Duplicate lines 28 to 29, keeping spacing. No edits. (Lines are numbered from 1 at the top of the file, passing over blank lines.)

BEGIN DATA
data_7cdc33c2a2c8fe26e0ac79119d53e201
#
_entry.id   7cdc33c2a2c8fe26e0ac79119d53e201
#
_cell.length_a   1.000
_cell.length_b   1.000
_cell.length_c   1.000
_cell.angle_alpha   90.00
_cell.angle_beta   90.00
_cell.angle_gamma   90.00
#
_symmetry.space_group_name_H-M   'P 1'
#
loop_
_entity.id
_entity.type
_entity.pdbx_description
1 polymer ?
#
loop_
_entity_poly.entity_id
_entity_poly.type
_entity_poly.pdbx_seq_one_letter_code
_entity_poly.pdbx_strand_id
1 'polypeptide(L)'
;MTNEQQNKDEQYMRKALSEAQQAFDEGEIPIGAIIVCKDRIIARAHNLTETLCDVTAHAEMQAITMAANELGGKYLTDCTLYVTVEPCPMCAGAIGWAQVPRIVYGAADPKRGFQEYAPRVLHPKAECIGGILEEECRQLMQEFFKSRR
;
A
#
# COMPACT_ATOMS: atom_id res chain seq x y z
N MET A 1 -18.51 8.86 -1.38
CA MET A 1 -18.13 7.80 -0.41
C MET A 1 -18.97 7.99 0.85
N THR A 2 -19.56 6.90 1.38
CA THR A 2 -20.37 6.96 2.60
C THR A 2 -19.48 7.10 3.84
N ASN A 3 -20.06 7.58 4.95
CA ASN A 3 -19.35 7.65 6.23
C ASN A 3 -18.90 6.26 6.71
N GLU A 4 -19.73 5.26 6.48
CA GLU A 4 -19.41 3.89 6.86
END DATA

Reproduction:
A
#